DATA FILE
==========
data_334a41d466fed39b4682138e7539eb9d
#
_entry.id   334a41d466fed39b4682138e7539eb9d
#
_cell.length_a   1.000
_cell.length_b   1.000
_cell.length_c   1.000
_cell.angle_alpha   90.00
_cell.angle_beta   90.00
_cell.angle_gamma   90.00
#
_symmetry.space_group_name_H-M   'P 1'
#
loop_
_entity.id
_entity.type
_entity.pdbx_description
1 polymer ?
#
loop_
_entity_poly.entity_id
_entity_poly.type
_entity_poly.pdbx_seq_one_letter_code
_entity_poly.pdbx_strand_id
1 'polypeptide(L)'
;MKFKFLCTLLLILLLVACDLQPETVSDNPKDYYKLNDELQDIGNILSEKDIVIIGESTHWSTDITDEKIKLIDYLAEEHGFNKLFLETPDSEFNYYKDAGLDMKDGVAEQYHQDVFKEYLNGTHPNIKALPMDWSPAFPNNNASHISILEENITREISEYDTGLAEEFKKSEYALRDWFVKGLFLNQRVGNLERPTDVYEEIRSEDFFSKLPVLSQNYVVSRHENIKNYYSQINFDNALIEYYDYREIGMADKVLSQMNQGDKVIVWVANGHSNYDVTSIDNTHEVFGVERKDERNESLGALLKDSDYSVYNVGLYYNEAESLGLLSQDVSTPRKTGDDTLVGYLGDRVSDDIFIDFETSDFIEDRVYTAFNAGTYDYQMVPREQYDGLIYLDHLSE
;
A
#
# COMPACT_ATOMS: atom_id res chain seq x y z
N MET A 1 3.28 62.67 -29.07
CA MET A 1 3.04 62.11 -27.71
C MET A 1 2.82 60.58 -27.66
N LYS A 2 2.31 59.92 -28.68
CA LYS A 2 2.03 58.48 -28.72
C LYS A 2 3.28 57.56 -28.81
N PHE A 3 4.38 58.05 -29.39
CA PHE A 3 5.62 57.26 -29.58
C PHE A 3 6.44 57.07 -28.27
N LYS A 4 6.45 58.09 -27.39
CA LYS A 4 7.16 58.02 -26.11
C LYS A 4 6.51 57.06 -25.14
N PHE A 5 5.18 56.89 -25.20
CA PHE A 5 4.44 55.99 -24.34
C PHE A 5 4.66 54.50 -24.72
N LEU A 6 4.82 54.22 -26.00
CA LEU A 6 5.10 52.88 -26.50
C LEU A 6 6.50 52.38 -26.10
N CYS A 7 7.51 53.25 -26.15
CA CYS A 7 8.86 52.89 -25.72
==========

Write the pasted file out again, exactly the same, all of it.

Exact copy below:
data_334a41d466fed39b4682138e7539eb9d
#
_entry.id   334a41d466fed39b4682138e7539eb9d
#
_cell.length_a   1.000
_cell.length_b   1.000
_cell.length_c   1.000
_cell.angle_alpha   90.00
_cell.angle_beta   90.00
_cell.angle_gamma   90.00
#
_symmetry.space_group_name_H-M   'P 1'
#
loop_
_entity.id
_entity.type
_entity.pdbx_description
1 polymer ?
#
loop_
_entity_poly.entity_id
_entity_poly.type
_entity_poly.pdbx_seq_one_letter_code
_entity_poly.pdbx_strand_id
1 'polypeptide(L)'
;MKFKFLCTLLLILLLVACDLQPETVSDNPKDYYKLNDELQDIGNILSEKDIVIIGESTHWSTDITDEKIKLIDYLAEEHGFNKLFLETPDSEFNYYKDAGLDMKDGVAEQYHQDVFKEYLNGTHPNIKALPMDWSPAFPNNNASHISILEENITREISEYDTGLAEEFKKSEYALRDWFVKGLFLNQRVGNLERPTDVYEEIRSEDFFSKLPVLSQNYVVSRHENIKNYYSQINFDNALIEYYDYREIGMADKVLSQMNQGDKVIVWVANGHSNYDVTSIDNTHEVFGVERKDERNESLGALLKDSDYSVYNVGLYYNEAESLGLLSQDVSTPRKTGDDTLVGYLGDRVSDDIFIDFETSDFIEDRVYTAFNAGTYDYQMVPREQYDGLIYLDHLSE
;
A
#
# COMPACT_ATOMS: atom_id res chain seq x y z
N MET A 1 3.28 62.67 -29.07
CA MET A 1 3.04 62.11 -27.71
C MET A 1 2.82 60.58 -27.66
N LYS A 2 2.31 59.92 -28.68
CA LYS A 2 2.03 58.48 -28.72
C LYS A 2 3.28 57.56 -28.81
N PHE A 3 4.38 58.05 -29.39
CA PHE A 3 5.62 57.26 -29.58
C PHE A 3 6.44 57.07 -28.27
N LYS A 4 6.45 58.09 -27.39
CA LYS A 4 7.16 58.02 -26.11
C LYS A 4 6.51 57.06 -25.14
N PHE A 5 5.18 56.89 -25.20
CA PHE A 5 4.44 55.99 -24.34
C PHE A 5 4.66 54.50 -24.72
N LEU A 6 4.82 54.22 -26.00
CA LEU A 6 5.10 52.88 -26.50
C LEU A 6 6.50 52.38 -26.10
N CYS A 7 7.51 53.25 -26.15
CA CYS A 7 8.86 52.89 -25.72